Reference Date: 10-February-2014
FOOD SECURITY SNAPSHOT
A near average cereal harvest expected in 2014
Prices of maize at record levels at the start of 2014
Approximately 1.9 million people are estimated to be food insecure, due to poor harvests and persistent high food prices
Overall satisfactory crop conditions in 2014
Harvesting of the 2014 cereal crops is expected to begin in April across most of the country. Despite a delayed start of seasonal rains in parts of the Southern Region, generally beneficial rains have been received across the country and crop conditions are reported to be satisfactory. Although planting estimates are not yet available for the 2014 crop, expectations of a near average national maize harvest are foreseen. However, an outbreak of armyworms in some southern districts may result in localised production losses. According to latest reports, approximately 2 500 hectares of crops were affected, which represents less than 1 percent of the area under cultivation at the national level. In response to the infestation, the government has carried out spraying of fields to prevent further spreading and limit crop damage. In addition, seeds and fertiliser were distributed to enable affected households to replant crops. Red locusts were also sighted in the southern area around Lake Chilwa and may cause damage to crops in the area.
As in previous years, the government continued to subsidise fertilisers, as well as other inputs, providing basal and top dressing at a fixed price of MWK 500 per 50 kg to approximately 1.5 million farmers. In addition to promoting traditional crops, such as maize, the government targeted increased investment in irrigation and legume production, with an aim to diversify the agricultural output and lessen the reliance of rain‑fed production. Some distribution delays were experienced and this could negatively impact yields if fertilisers were not applied in a timely manner.
Maize prices reach record highs
Maize prices continued to increase strongly at the start of 2013, notably in northern and central districts, where month‑on‑month gains of up to 50 percent were observed. Demand from southern deficit districts contributed to the strong price increases. However, in several markets, mainly in the Southern Region, prices declined moderately, benefiting from the sale of subsidized maize by the Agricultural Development and Marketing Corporation (ADMARC). ADMARC is releasing approximately 15 tonnes of maize per market each week, retailing at MWK 80 per kg, about 45 percent lower than the national average. The sale of subsidised maize is rationed to 10 kg per person. Informal imports from Zambia have helped to steady local supplies in some border districts, limiting further price gains in these markets.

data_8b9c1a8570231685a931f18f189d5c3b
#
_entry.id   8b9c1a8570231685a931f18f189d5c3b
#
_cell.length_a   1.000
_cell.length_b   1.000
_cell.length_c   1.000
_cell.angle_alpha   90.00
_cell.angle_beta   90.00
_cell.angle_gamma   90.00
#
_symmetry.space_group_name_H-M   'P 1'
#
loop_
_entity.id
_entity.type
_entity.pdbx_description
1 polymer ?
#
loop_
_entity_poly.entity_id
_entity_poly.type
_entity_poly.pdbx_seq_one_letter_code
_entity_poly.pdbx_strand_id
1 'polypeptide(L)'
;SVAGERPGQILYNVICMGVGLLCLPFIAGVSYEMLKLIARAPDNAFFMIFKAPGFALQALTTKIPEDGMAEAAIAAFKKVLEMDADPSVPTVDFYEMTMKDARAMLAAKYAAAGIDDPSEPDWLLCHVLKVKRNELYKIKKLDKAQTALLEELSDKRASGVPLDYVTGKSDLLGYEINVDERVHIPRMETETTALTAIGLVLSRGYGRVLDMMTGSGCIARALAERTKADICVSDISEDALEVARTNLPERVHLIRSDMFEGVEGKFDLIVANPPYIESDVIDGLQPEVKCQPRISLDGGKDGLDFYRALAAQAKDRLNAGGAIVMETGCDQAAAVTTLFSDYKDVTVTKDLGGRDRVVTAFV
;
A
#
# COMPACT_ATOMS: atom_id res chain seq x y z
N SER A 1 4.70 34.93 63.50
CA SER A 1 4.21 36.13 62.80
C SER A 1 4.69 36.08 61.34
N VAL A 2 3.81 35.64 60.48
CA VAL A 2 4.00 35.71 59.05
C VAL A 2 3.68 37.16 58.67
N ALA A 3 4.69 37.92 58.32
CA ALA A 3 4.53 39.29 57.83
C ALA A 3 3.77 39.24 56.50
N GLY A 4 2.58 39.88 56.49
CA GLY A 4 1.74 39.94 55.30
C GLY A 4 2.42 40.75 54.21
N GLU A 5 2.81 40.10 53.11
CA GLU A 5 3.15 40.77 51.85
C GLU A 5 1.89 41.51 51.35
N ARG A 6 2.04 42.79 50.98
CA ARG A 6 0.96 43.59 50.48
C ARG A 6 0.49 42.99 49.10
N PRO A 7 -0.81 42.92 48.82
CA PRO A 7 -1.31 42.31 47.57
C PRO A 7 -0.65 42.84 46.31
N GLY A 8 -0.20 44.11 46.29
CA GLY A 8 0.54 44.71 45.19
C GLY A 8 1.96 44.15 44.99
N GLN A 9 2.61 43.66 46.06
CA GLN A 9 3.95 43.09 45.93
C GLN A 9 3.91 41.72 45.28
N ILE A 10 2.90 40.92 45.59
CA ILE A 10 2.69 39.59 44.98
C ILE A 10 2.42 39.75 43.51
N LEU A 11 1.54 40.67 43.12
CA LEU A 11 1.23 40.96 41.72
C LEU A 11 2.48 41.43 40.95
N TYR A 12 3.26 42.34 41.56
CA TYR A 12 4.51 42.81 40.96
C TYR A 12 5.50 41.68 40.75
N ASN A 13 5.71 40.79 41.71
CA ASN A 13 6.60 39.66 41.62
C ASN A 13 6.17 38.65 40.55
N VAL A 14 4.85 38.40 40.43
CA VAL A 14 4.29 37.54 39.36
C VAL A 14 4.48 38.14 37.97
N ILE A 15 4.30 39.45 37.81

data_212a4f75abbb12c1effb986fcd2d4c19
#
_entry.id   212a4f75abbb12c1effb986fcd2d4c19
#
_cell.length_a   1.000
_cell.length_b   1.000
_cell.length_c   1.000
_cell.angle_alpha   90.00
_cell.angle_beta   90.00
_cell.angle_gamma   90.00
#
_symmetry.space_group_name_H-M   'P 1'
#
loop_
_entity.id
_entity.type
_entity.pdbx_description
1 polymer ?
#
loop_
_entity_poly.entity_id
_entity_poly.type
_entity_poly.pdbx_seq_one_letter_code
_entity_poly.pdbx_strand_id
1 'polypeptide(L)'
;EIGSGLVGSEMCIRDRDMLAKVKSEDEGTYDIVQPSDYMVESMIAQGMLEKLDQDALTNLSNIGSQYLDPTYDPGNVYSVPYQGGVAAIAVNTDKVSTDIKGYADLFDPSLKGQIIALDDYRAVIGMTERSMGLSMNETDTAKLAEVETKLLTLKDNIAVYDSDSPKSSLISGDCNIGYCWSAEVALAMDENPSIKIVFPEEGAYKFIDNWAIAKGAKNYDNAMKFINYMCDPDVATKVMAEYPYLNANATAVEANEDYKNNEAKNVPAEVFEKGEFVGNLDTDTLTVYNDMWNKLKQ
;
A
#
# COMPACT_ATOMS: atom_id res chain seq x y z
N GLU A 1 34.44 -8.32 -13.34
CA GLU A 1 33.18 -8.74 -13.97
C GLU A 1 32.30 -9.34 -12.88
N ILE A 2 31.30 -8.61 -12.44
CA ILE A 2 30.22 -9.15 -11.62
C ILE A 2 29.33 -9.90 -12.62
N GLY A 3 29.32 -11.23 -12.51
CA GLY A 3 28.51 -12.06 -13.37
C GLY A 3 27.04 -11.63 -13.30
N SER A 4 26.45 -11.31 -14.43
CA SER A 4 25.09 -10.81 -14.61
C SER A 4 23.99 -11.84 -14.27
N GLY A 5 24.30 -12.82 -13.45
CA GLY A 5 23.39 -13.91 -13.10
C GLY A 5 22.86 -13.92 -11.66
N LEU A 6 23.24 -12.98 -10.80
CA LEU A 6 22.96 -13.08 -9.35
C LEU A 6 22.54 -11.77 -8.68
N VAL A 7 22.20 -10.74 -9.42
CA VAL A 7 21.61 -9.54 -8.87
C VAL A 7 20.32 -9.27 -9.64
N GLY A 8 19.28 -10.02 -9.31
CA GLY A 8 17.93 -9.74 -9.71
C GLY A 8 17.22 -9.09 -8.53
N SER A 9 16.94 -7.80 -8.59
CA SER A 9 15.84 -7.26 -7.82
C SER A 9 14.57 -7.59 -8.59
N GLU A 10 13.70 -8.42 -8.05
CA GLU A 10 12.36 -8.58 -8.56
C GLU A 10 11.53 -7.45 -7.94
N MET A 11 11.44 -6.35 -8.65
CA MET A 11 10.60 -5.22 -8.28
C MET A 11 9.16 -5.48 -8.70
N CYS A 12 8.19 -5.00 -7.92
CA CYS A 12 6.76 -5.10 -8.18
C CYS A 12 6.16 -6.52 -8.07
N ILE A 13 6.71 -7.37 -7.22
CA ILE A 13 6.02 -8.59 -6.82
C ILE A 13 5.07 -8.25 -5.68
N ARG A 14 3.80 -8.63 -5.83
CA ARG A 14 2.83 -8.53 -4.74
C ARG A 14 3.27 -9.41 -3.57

Overall, prices remained well above their levels of the previous year and have reached record highs. The national average price, at MWK 147 per kg in January 2014, is nearly three times greater than in corresponding period in 2013. The depreciating national currency (kwacha), an increase in fuel prices at the end of 2013, which were subsequently revised upwards again in February 2014, coupled with localized production declines in 2013 contributed to the high price levels.
Food security conditions deteriorate
Updated results of the Vulnerability Assessment Committee’s (MVAC) 2013 evaluation in November, point to a deterioration in national food security conditions. Currently, approximately 1.9 million persons were assessed to be food insecure, up 27 percent from the figure released earlier in July. The largest numbers of food insecure persons are located in the districts of Mzimba (Northern Region) and Mangochi (Southern Region). The recently revised figures were based on a continuing increase in the price of food (as well as the generally high cost of living) and localised production shortfalls recorded in 2013. MVAC’s assessment assumes that the price of maize will not exceed MWK 200 per kg. Currently, prices have not reached that level, with the highest price recorded in Chiradzulu
district at MWK 181 per kg in January.
In addition, labour opportunities are reported to be reduced this year, following lower crop sales from the 2013 season which combined with the high maize prices resulted in a significant contraction in purchasing power. Approximately 54 percent of a household’s income is allocated to food purchases. Given the current high food prices and the large proportion of a households’ budget allocated to food purchases, close monitoring of the food security situation is warranted.